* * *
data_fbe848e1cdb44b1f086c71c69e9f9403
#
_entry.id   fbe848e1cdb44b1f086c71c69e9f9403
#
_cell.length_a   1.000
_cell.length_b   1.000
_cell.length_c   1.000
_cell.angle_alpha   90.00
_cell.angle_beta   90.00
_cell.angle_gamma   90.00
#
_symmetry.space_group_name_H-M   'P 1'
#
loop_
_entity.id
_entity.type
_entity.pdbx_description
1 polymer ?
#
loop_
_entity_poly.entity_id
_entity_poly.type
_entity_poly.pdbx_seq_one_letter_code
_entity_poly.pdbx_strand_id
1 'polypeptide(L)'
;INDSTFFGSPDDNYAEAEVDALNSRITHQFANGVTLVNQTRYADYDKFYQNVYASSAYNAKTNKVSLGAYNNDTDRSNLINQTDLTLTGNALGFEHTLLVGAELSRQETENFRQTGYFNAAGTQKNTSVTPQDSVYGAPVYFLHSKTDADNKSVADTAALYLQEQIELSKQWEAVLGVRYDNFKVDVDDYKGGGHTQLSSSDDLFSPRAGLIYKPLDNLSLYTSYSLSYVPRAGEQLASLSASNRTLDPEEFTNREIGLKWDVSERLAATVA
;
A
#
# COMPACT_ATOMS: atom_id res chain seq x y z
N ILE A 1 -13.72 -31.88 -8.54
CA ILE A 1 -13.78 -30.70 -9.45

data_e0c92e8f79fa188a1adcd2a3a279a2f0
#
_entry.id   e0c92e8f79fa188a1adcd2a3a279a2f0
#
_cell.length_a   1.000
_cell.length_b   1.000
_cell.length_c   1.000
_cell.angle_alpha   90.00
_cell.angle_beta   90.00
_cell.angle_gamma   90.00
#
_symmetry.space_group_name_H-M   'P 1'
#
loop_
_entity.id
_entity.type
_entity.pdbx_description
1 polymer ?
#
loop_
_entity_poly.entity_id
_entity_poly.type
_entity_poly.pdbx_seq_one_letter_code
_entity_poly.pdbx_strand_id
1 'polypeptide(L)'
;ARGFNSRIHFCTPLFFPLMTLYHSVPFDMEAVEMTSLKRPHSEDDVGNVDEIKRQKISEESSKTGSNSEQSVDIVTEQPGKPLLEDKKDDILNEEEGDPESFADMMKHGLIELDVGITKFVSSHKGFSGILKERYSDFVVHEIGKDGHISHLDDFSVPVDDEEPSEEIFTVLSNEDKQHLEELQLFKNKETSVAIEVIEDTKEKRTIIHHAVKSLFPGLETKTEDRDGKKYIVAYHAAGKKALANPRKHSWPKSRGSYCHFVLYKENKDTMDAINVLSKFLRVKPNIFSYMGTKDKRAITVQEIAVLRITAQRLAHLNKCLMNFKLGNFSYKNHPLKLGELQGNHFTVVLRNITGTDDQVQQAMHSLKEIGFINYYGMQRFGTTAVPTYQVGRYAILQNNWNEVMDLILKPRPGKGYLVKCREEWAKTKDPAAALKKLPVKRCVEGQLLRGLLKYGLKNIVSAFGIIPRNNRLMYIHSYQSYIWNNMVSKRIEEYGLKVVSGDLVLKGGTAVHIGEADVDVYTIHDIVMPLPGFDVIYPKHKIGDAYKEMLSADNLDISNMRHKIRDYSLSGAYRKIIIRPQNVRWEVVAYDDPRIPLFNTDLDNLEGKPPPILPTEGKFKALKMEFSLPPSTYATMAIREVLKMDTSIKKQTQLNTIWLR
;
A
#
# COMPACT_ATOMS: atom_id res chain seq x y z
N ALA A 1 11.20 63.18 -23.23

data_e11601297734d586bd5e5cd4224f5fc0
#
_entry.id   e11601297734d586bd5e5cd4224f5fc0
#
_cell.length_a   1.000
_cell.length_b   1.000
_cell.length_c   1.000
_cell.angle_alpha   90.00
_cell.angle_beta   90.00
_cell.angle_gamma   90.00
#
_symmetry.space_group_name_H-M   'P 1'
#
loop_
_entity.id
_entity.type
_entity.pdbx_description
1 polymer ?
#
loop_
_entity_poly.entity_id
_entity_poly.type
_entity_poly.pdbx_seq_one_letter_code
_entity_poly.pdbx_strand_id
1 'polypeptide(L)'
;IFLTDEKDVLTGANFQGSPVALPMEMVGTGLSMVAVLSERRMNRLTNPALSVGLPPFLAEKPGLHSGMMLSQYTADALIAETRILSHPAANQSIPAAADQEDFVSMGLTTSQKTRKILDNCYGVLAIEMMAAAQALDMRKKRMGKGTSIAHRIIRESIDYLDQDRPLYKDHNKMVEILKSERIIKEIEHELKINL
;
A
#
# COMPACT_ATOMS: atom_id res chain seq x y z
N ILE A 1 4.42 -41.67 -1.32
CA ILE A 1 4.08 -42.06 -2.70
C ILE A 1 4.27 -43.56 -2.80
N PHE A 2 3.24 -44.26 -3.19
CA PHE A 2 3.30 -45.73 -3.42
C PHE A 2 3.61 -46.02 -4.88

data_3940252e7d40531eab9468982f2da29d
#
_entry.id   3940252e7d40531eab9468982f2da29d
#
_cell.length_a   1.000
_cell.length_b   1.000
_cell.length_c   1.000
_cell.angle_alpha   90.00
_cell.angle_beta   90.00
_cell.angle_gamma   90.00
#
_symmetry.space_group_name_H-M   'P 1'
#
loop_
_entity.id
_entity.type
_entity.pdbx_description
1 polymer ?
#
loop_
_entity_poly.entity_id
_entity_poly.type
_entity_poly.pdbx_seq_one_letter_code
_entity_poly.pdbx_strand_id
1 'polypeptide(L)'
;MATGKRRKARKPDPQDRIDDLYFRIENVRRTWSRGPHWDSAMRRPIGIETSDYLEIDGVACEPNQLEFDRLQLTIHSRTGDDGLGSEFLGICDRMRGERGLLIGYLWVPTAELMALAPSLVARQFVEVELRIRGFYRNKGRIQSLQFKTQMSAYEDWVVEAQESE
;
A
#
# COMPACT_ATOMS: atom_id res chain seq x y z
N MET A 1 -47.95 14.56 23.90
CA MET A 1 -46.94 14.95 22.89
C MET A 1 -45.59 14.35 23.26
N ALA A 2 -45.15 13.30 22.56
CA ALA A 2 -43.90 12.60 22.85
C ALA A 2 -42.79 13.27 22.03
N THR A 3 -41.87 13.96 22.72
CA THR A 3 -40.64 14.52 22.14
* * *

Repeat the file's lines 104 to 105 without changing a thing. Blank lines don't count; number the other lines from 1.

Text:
_cell.length_a   1.000
_cell.length_b   1.000